The team and the patients should fully understand the RPM program and be an important part of achieving its goals. By encouraging them and giving continuous support, you’re keeping them motivated to get involved and strive for successful healthcare outcomes. The team must be prepared to teach patients the skills, knowledge, and mindset needed for the program to run successfully. It’s also important for them to take the time to talk with patients about how RPM can help them achieve their goals. Healthcare providers must communicate modifications in medication and other self-care to the patient and provide answers to patient questions. If some problems, symptoms, or diseases progress to the point that hospital services are needed, healthcare providers will be able to set up care and transport that will ensure the safety of the patient.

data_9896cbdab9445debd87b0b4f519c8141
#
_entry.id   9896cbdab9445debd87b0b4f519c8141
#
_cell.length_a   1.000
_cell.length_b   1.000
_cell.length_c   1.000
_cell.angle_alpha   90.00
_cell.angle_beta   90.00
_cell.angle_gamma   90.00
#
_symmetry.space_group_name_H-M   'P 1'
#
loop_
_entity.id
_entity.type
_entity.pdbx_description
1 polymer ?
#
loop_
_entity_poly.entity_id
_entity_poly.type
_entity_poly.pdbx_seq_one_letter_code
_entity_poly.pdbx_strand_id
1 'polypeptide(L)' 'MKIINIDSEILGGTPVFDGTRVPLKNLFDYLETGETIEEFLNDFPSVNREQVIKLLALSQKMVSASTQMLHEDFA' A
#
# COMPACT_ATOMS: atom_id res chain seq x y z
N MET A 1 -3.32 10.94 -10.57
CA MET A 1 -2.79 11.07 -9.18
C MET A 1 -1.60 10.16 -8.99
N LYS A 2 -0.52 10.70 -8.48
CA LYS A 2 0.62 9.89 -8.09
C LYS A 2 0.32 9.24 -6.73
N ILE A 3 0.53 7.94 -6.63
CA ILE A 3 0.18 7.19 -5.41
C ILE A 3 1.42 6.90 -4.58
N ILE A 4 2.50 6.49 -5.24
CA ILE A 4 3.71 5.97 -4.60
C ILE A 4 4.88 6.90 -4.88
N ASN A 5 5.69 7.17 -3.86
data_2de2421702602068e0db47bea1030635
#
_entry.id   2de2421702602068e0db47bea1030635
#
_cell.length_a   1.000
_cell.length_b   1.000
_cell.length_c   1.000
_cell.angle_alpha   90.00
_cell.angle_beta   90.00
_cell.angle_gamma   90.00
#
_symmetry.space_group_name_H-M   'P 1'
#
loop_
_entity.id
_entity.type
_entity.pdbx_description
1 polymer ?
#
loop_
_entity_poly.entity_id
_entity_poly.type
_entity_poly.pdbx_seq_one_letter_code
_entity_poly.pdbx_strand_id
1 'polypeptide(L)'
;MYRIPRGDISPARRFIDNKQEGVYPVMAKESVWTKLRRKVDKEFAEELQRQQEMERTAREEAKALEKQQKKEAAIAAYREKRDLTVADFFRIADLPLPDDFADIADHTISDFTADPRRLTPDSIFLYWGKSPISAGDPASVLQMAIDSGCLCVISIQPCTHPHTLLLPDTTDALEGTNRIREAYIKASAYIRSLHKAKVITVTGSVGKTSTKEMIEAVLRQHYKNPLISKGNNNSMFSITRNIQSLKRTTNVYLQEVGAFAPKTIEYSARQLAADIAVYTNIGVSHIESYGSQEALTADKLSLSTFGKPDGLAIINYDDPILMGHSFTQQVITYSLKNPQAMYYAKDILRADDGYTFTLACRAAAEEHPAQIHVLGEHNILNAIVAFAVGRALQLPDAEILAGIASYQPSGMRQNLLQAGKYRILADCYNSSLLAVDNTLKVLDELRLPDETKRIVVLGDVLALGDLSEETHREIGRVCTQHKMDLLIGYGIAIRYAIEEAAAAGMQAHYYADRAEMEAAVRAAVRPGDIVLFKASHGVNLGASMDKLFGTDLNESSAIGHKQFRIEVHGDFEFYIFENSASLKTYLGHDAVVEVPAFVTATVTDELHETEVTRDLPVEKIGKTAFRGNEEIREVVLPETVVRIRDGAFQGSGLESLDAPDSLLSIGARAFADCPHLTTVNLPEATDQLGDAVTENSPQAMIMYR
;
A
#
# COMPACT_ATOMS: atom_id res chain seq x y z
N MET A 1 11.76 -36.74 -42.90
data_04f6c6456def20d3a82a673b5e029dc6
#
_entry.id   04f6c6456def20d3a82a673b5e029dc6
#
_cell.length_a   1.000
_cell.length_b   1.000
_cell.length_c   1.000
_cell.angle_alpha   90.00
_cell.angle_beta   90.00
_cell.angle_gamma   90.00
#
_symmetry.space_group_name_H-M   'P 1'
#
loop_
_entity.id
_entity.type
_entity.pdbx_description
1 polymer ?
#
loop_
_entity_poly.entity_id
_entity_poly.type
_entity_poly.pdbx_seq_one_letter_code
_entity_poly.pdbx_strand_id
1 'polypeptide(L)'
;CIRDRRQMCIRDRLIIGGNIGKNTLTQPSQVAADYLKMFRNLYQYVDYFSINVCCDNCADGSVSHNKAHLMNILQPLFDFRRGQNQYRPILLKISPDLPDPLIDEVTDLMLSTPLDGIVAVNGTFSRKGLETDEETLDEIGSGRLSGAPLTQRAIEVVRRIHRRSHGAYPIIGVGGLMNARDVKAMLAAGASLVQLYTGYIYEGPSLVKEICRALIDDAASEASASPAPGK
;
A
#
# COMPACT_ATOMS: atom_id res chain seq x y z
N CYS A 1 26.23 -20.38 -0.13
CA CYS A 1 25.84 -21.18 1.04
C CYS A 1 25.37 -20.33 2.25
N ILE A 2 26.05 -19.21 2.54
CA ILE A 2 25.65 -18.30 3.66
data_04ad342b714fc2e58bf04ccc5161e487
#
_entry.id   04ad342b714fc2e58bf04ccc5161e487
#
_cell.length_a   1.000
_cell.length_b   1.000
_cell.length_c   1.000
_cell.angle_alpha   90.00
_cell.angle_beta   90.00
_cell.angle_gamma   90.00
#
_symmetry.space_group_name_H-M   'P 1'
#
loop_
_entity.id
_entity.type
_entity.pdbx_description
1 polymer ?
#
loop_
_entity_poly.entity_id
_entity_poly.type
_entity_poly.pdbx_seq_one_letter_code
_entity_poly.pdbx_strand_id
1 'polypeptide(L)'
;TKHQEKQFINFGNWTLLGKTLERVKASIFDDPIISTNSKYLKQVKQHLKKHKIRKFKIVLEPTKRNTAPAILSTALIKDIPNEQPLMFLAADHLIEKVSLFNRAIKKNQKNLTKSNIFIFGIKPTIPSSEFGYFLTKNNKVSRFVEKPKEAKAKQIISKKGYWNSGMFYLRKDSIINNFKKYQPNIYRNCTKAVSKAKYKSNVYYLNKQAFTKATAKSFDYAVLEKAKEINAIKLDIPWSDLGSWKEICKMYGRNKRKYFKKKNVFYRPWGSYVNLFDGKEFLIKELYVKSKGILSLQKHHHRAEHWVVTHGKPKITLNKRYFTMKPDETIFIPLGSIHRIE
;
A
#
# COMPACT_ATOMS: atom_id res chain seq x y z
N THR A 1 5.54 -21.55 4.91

5. Evaluate and always seek improvement

In planning or creating RPM solutions, make sure you set specific and reliable short and long-term goals that have measurable standards so you can evaluate the progress and seek more improvement. Track your progress and understand the flow of the program so you can better assess the results and outcomes. Evaluate the indicators of your success along the way and identify places for improvement once the project is up and running. You can evaluate healthcare outcomes like patient satisfaction as well as financial and operational metrics. Having this data will give you an opportunity in your practice to determine whether to expand the remote patient monitoring program to more patients or revise the programs to perform better.


Patient education is at the heart of Remote Patient Monitoring (RPM). It is an important part that will measure if the RPM solutions work to improve health and the care experience by supporting patients to take a greater role in their own healthcare experience. Successful implementation of an RPM program for your patients can improve patient health outcomes and offer a new revenue stream for practices. By using these five ways to educate patients and providers about RPM, the health system can achieve better health outcomes.

Want to learn more? Here’s the Complete Guide to Remote Patient Monitoring.